Out-Law News | 08 Sep 2009 | 9:12 am | 2 min. read
Richard Braachi also attempted to 'pass off' his new business as the established company he had just left, the Court ruled.
The High Court found that it was true that when he was an employee of First Conferences, Braachi copied large parts of its database and used them when setting up his own rival conferencing firm. "This is a classic springboard operation," said Mr Justice Peter Smith in his ruling.
Braachi worked for First Conferences between 2006 and 2008. Around 45% of that company's income came from the EyeforPharma conferences run by First Conferences.
First Conferences claimed that Braachi had taken vital sales and contact information from its databases and used them to organise a rival conference. It also claimed that he approached speakers for those conferences suggesting that the event he was organising was a continuation of First Conferences' work.
The High Court agreed.
"It is difficult to see a more blatant example of the Defendants passing off their business as that of the [First Conferences]," said the ruling. "He suggested wrongly to the proposed speakers that he was inviting them to participate again by agreeing to speak at the conference he was organising for September/October 2009."
"In so acting it is clear he was attempting to damage the Claimants' conferences by 'poaching' their speakers before they had contacted them. That of itself is not actionable per se. However the way he did it was by suggesting that his conference was a follow up of [First Conferences's] previous one," it said.
"It is clear that the First Defendant tried to destroy the Claimants proposed conferences and in so doing attempted to mislead their speakers," said the ruling.
The Court found that in copying the contacts and sales information to his private email account and using them as the basis of his own business, Braachi broke the UK laws implementing the European Union's Database Directive.
"The information extracted by [Braachi] from their database is the large number of customer contacts, the sales information and the other material," said the ruling. "This is a case of extraction and in my view a breach of article 16(1) of the Copyright and Rights in Database Regulations 1997. It is clear that the database was created using substantial investment in obtaining verifying or presenting its contents."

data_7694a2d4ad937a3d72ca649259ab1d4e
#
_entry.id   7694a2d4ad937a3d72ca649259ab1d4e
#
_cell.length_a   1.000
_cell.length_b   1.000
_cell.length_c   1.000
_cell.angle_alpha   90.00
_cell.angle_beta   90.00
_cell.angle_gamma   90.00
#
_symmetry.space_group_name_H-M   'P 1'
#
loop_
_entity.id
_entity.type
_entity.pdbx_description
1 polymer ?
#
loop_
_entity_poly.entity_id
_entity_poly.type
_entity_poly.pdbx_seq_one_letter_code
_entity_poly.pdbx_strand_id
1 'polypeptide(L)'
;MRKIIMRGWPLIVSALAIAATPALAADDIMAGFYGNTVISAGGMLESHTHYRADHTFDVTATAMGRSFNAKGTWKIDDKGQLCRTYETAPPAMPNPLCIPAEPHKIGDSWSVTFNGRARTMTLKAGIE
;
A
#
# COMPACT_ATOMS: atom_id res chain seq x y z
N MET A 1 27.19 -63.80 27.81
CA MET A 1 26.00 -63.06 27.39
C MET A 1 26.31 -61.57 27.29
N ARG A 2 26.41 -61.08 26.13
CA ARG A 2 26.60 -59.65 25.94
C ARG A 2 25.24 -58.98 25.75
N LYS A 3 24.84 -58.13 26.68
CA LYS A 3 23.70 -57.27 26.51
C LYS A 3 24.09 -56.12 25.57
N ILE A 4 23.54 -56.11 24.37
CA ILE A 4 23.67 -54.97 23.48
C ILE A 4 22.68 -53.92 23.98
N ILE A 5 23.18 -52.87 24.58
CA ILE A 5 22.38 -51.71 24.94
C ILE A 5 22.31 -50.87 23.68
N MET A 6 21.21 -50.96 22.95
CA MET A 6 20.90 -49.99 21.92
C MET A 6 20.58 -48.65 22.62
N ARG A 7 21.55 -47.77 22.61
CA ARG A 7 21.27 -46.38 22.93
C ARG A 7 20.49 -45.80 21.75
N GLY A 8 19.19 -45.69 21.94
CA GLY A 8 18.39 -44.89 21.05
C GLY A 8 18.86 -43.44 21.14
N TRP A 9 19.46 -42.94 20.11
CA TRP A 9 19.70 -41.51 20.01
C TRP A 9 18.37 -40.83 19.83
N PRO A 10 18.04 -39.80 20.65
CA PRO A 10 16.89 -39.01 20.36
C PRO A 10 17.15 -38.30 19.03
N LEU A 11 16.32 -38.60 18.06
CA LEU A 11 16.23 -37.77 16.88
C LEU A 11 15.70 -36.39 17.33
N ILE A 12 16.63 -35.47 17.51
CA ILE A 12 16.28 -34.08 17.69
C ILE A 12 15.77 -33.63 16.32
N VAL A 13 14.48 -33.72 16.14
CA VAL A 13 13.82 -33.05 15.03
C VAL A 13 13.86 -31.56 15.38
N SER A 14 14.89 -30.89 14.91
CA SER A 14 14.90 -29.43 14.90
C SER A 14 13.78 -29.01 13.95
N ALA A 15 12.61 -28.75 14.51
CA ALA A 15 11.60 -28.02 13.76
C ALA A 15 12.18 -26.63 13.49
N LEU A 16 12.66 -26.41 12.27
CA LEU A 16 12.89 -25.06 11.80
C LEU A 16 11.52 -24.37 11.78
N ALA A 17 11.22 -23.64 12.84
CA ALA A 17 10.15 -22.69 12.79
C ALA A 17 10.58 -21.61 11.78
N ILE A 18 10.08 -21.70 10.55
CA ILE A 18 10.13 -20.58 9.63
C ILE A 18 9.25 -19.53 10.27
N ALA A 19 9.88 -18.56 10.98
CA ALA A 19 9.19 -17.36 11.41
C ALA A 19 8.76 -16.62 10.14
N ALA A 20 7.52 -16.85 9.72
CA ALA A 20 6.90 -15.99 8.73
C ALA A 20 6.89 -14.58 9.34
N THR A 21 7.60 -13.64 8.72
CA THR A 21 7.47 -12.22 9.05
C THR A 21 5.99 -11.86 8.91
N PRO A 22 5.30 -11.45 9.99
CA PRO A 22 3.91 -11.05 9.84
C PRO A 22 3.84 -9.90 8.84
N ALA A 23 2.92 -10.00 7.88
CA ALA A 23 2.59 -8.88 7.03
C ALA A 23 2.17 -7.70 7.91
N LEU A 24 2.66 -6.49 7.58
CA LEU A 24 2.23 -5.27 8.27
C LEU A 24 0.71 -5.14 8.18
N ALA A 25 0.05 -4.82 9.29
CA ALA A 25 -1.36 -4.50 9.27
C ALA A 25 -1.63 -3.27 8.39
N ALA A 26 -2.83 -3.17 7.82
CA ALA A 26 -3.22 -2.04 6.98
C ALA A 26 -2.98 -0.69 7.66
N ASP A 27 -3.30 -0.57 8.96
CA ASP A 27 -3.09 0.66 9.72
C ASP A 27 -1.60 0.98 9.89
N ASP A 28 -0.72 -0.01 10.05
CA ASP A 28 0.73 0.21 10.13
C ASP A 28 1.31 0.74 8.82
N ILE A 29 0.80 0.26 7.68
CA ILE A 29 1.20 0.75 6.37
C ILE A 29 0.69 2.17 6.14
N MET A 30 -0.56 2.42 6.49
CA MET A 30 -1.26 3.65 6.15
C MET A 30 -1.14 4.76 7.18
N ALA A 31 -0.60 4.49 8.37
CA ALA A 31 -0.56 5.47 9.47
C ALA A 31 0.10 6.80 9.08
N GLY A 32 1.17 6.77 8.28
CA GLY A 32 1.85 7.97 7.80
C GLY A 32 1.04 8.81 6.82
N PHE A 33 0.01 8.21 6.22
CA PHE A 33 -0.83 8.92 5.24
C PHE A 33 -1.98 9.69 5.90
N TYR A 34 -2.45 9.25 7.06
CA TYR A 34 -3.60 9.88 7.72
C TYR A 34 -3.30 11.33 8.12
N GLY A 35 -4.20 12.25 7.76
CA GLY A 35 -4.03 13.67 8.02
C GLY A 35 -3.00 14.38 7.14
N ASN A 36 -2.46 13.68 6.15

The Regulations grant databases special rights over and above any copyright that may apply to them. The Regulations were designed to protect businesses which invest resources into the databases that can form the basis of e-commerce.
Protection exists for databases where a company has made a "substantial investment" in obtaining, verifying or presenting the information contained in it.
Mr Justice Peter Smith also said that Braachi's actions involved the unlawful taking of confidential information.
"It is plain … that [Braachi] has misappropriated [First Conferences's] confidential information in order to generate a springboard to give the [Braachi's new company] an unfair advantage over the [First Conferences]," said the judge in his ruling.
Braachi was also said by the Court to have transferred domain name theforecaster.com from First Conferences to his new business without the company's permission. The Court found that this was another example of passing off the new company as the old.